(Editor’s note: this is Part 2 of Frank MacDonald’s interview with Arlo White. Part 1 can be found here.)
For an Englishman, Arlo White sure gets around. America, that is.
White has been an Americanophile for over 30 years, beginning with a boyhood trip to Chicago to visit his great aunt. He kept coming back, and then in 2010 began broadening his travel as Sounders broadcaster and, beginning in 2012, as lead commentator for NBCSN coverage of MLS.
His work for the network’s Premier League coverage has since taken him back home to Leicester, but a piece of his heart always seems to drum to the beat of a Yankee. He spends his summer holidays exploring the country with his wife and twin daughters. This year was no exception, and he’s already plotting a 2019 return to where this TV business all started.
Dedicated to his craft, White is always prepared for the worst and exuberant for the best. Now beginning his sixth season of EPL play-by-play, he says he’s altered his style, but only slightly, and believes he and NBC have found their groove.
Almost 10 years into working on TV, do you find that you’ve changed your approach in any way?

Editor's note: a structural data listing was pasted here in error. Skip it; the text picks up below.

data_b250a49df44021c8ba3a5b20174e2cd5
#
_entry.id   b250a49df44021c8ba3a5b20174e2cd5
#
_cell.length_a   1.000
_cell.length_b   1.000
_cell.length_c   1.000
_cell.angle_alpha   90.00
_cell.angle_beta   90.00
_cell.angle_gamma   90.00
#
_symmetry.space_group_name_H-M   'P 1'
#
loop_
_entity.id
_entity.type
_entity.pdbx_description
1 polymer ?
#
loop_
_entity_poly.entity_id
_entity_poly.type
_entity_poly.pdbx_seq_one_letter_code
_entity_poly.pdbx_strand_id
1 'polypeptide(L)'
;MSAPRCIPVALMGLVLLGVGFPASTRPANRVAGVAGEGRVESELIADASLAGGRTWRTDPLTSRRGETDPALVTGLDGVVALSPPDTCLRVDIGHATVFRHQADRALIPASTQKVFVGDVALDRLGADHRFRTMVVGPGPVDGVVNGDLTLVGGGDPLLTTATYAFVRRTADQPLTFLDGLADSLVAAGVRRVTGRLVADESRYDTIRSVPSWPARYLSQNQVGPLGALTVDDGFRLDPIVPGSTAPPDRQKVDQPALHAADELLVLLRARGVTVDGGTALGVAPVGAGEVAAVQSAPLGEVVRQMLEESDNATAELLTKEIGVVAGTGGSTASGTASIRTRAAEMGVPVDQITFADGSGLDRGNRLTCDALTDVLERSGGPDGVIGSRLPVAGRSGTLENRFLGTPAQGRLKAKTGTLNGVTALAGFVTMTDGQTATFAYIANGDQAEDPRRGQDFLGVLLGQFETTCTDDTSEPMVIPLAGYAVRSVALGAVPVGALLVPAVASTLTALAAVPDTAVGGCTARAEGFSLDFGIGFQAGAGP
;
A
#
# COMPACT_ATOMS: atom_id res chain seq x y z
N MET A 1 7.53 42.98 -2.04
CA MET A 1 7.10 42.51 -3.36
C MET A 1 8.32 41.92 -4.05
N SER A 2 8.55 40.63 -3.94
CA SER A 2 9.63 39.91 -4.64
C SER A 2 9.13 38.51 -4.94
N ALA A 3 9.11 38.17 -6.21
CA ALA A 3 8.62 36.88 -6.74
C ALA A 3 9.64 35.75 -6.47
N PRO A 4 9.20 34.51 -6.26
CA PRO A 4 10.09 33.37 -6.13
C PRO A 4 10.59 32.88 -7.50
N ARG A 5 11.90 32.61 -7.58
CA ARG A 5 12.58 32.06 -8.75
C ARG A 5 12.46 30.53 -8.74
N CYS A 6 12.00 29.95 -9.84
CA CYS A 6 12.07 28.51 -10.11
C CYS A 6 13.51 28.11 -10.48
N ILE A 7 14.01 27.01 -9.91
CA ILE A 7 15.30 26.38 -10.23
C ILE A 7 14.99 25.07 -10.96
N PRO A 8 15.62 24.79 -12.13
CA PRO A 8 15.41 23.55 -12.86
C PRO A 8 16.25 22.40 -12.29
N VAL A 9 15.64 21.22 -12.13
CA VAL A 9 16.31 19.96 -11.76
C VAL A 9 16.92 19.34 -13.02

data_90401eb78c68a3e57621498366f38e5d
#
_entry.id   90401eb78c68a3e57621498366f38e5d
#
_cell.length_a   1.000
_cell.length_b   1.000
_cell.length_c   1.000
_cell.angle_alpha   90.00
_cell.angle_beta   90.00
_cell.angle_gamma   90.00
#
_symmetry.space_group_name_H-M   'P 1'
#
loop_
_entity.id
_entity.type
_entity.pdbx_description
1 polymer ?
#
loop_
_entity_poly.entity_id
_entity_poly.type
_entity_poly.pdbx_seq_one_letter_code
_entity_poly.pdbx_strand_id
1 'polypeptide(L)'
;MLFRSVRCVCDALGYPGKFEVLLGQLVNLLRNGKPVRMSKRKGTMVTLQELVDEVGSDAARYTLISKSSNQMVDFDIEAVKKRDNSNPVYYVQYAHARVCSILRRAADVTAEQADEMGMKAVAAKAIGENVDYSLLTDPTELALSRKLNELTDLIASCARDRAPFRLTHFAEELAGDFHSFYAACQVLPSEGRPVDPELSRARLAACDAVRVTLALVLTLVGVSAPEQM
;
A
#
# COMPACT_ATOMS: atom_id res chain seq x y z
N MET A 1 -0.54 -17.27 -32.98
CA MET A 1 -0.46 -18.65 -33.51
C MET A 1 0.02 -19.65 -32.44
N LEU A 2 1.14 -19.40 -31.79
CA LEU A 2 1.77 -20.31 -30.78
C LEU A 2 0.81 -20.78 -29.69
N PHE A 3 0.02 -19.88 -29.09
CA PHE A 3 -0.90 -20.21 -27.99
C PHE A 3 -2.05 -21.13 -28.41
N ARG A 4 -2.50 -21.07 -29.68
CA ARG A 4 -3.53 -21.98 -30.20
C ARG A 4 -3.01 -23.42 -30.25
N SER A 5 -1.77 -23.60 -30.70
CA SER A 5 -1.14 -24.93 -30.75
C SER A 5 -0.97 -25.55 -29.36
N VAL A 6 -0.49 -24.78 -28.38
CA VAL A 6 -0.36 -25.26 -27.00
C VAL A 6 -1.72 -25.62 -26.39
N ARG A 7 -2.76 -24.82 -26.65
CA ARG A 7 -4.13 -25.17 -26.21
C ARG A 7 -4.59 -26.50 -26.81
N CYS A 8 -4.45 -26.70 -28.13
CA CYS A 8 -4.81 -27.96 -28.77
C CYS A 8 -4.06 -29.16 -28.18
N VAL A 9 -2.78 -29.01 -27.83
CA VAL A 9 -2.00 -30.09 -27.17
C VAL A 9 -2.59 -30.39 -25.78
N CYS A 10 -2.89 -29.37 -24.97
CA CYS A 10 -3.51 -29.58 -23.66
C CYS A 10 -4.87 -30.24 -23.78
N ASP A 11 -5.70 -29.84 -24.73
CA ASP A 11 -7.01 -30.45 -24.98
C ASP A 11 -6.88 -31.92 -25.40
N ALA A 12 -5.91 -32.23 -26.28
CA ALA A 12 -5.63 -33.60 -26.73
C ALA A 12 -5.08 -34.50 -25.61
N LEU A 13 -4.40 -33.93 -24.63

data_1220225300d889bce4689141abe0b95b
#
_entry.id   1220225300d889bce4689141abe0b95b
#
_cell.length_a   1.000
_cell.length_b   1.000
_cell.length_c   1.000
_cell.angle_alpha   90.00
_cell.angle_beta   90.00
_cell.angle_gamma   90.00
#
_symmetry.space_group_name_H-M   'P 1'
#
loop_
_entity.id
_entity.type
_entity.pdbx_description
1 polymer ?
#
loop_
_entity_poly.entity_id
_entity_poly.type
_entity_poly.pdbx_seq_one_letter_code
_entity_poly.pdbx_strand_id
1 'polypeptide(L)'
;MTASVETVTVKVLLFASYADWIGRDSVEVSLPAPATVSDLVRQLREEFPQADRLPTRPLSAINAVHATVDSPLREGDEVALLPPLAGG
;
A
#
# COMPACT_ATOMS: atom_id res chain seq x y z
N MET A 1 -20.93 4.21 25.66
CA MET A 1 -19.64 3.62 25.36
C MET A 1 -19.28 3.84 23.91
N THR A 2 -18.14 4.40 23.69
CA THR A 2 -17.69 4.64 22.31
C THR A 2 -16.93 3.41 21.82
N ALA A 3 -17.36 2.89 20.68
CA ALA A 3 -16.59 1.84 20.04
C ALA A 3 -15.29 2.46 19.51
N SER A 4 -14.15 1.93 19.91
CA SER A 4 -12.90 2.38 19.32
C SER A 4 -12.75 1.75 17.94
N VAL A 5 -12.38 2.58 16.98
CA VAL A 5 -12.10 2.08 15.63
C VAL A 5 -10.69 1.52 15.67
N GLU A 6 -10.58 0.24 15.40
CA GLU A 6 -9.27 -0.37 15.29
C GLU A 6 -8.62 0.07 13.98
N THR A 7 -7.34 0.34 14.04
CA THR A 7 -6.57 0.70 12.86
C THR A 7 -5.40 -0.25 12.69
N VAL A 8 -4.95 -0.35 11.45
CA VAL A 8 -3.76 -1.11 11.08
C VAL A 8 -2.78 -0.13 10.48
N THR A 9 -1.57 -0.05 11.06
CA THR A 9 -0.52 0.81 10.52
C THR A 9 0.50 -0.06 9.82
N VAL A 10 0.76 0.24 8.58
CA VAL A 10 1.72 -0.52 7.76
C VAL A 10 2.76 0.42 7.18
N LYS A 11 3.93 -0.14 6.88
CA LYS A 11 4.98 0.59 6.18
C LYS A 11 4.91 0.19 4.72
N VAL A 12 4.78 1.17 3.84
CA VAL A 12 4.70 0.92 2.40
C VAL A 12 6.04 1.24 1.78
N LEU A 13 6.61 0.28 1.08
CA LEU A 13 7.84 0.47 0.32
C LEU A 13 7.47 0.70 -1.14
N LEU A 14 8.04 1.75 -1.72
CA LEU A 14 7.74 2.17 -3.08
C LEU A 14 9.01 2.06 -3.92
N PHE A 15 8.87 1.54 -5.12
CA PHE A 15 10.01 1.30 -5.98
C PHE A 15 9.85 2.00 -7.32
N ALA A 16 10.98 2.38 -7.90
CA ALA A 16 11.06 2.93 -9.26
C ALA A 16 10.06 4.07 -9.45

In terms of preparation, it’s exactly the same, with a few tweaks. At the start there was possibly more statistics. Now that I’ve grown into the League and the role, it’s probably more about storylines. If I can add a nice quote that gets a conversation started or makes a point, it lets the players or the manager dictate the storyline rather than me shoehorning something into a game.
Preparation, I always look at it the same: You have to prepare for the world’s worst nil-nil. If you only use 10 percent of the stuff you’ve got, you go into that game prepared for any eventuality. I generally do two games every weekend; this opening weekend I’ll do three. Each and every one of them, whether it’s Manchester United-Leicester City or Southampton-Burnley, they all get the same treatment. They are all an event in themselves. And when you treat it like an event, hopefully that comes across to people at home that this is important. It might not be two glamorous sides, but it’s a really important game to the teams. There’s an element of education to it when it’s some of the smaller teams in the league. Otherwise for me it’s the same, but my familiarity with the League and the surroundings is greater, and I feel comfortable in my voice in this League. I feel I’m in the right place.